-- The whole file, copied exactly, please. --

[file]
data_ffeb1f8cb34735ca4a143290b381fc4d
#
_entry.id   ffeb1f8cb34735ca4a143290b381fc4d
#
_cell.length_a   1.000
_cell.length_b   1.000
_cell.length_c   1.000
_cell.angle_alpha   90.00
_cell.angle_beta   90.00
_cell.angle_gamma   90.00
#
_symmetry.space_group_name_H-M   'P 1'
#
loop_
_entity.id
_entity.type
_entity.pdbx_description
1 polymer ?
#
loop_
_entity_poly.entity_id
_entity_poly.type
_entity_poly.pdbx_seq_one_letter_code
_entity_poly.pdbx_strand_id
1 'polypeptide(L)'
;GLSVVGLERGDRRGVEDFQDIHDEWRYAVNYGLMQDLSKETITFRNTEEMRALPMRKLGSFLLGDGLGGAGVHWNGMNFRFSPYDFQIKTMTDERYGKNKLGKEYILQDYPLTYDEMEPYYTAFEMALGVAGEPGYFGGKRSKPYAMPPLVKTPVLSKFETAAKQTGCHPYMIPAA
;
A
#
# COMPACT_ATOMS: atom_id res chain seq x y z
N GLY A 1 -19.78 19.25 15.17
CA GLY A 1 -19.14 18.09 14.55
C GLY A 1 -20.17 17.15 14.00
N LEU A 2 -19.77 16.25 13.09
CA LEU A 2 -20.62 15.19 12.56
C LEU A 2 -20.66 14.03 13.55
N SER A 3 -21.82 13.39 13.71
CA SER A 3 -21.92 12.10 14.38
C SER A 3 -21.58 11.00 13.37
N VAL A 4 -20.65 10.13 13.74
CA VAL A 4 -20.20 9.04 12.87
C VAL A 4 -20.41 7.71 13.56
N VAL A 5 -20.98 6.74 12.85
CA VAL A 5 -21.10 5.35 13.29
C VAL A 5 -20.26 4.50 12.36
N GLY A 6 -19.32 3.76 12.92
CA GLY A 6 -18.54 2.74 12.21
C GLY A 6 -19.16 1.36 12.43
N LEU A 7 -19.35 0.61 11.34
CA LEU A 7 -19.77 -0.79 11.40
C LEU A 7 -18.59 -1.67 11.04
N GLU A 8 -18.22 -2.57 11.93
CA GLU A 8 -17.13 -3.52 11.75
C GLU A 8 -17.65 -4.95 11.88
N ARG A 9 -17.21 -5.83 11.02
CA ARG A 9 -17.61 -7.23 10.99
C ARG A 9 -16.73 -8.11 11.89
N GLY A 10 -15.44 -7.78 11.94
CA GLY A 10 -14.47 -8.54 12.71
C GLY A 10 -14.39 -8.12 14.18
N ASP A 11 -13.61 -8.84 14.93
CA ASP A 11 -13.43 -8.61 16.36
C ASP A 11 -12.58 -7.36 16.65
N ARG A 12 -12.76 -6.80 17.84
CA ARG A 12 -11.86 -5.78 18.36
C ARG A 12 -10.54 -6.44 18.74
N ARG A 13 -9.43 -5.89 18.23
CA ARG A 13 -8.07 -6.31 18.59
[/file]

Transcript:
data_ffeb1f8cb34735ca4a143290b381fc4d
#
_entry.id   ffeb1f8cb34735ca4a143290b381fc4d
#
_cell.length_a   1.000
_cell.length_b   1.000
_cell.length_c   1.000
_cell.angle_alpha   90.00
_cell.angle_beta   90.00
_cell.angle_gamma   90.00
#
_symmetry.space_group_name_H-M   'P 1'
#
loop_
_entity.id
_entity.type
_entity.pdbx_description
1 polymer ?
#
loop_
_entity_poly.entity_id
_entity_poly.type
_entity_poly.pdbx_seq_one_letter_code
_entity_poly.pdbx_strand_id
1 'polypeptide(L)'
;GLSVVGLERGDRRGVEDFQDIHDEWRYAVNYGLMQDLSKETITFRNTEEMRALPMRKLGSFLLGDGLGGAGVHWNGMNFRFSPYDFQIKTMTDERYGKNKLGKEYILQDYPLTYDEMEPYYTAFEMALGVAGEPGYFGGKRSKPYAMPPLVKTPVLSKFETAAKQTGCHPYMIPAA
;
A
#
# COMPACT_ATOMS: atom_id res chain seq x y z
N GLY A 1 -19.78 19.25 15.17
CA GLY A 1 -19.14 18.09 14.55
C GLY A 1 -20.17 17.15 14.00
N LEU A 2 -19.77 16.25 13.09
CA LEU A 2 -20.62 15.19 12.56
C LEU A 2 -20.66 14.03 13.55
N SER A 3 -21.82 13.39 13.71
CA SER A 3 -21.92 12.10 14.38
C SER A 3 -21.58 11.00 13.37
N VAL A 4 -20.65 10.13 13.74
CA VAL A 4 -20.20 9.04 12.87
C VAL A 4 -20.41 7.71 13.56
N VAL A 5 -20.98 6.74 12.85
CA VAL A 5 -21.10 5.35 13.29
C VAL A 5 -20.26 4.50 12.36
N GLY A 6 -19.32 3.76 12.92
CA GLY A 6 -18.54 2.74 12.21
C GLY A 6 -19.16 1.36 12.43
N LEU A 7 -19.35 0.61 11.34
CA LEU A 7 -19.77 -0.79 11.40
C LEU A 7 -18.59 -1.67 11.04
N GLU A 8 -18.22 -2.57 11.93
CA GLU A 8 -17.13 -3.52 11.75
C GLU A 8 -17.65 -4.95 11.88
N ARG A 9 -17.21 -5.83 11.02
CA ARG A 9 -17.61 -7.23 10.99
C ARG A 9 -16.73 -8.11 11.89
N GLY A 10 -15.44 -7.78 11.94
CA GLY A 10 -14.47 -8.54 12.71
C GLY A 10 -14.39 -8.12 14.18
N ASP A 11 -13.61 -8.84 14.93
CA ASP A 11 -13.43 -8.61 16.36
C ASP A 11 -12.58 -7.36 16.65
N ARG A 12 -12.76 -6.80 17.84
CA ARG A 12 -11.86 -5.78 18.36
C ARG A 12 -10.54 -6.44 18.74
N ARG A 13 -9.43 -5.89 18.23
CA ARG A 13 -8.07 -6.31 18.59